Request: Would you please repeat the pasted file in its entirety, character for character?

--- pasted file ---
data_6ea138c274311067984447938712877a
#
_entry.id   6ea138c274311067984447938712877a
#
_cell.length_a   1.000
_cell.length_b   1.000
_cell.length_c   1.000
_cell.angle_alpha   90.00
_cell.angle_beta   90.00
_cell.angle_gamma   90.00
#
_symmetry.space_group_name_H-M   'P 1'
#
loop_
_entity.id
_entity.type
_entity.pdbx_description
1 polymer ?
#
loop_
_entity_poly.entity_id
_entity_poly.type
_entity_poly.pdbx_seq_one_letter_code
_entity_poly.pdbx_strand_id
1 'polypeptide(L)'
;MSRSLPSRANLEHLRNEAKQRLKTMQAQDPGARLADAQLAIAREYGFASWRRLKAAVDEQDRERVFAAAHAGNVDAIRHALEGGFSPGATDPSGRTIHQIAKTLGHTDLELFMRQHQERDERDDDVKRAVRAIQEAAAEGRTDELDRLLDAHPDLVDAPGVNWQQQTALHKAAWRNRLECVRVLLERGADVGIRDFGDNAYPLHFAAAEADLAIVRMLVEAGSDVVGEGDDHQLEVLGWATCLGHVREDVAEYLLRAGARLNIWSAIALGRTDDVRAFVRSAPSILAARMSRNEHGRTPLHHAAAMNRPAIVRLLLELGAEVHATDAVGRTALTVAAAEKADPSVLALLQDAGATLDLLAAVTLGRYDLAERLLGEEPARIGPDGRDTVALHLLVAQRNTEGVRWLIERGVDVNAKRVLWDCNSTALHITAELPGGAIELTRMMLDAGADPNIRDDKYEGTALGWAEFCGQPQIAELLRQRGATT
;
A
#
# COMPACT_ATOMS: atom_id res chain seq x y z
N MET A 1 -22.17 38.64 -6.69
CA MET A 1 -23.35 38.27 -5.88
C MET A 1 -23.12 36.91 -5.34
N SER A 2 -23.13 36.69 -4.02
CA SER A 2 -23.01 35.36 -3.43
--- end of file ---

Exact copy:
data_6ea138c274311067984447938712877a
#
_entry.id   6ea138c274311067984447938712877a
#
_cell.length_a   1.000
_cell.length_b   1.000
_cell.length_c   1.000
_cell.angle_alpha   90.00
_cell.angle_beta   90.00
_cell.angle_gamma   90.00
#
_symmetry.space_group_name_H-M   'P 1'
#
loop_
_entity.id
_entity.type
_entity.pdbx_description
1 polymer ?
#
loop_
_entity_poly.entity_id
_entity_poly.type
_entity_poly.pdbx_seq_one_letter_code
_entity_poly.pdbx_strand_id
1 'polypeptide(L)'
;MSRSLPSRANLEHLRNEAKQRLKTMQAQDPGARLADAQLAIAREYGFASWRRLKAAVDEQDRERVFAAAHAGNVDAIRHALEGGFSPGATDPSGRTIHQIAKTLGHTDLELFMRQHQERDERDDDVKRAVRAIQEAAAEGRTDELDRLLDAHPDLVDAPGVNWQQQTALHKAAWRNRLECVRVLLERGADVGIRDFGDNAYPLHFAAAEADLAIVRMLVEAGSDVVGEGDDHQLEVLGWATCLGHVREDVAEYLLRAGARLNIWSAIALGRTDDVRAFVRSAPSILAARMSRNEHGRTPLHHAAAMNRPAIVRLLLELGAEVHATDAVGRTALTVAAAEKADPSVLALLQDAGATLDLLAAVTLGRYDLAERLLGEEPARIGPDGRDTVALHLLVAQRNTEGVRWLIERGVDVNAKRVLWDCNSTALHITAELPGGAIELTRMMLDAGADPNIRDDKYEGTALGWAEFCGQPQIAELLRQRGATT
;
A
#
# COMPACT_ATOMS: atom_id res chain seq x y z
N MET A 1 -22.17 38.64 -6.69
CA MET A 1 -23.35 38.27 -5.88
C MET A 1 -23.12 36.91 -5.34
N SER A 2 -23.13 36.69 -4.02
CA SER A 2 -23.01 35.36 -3.43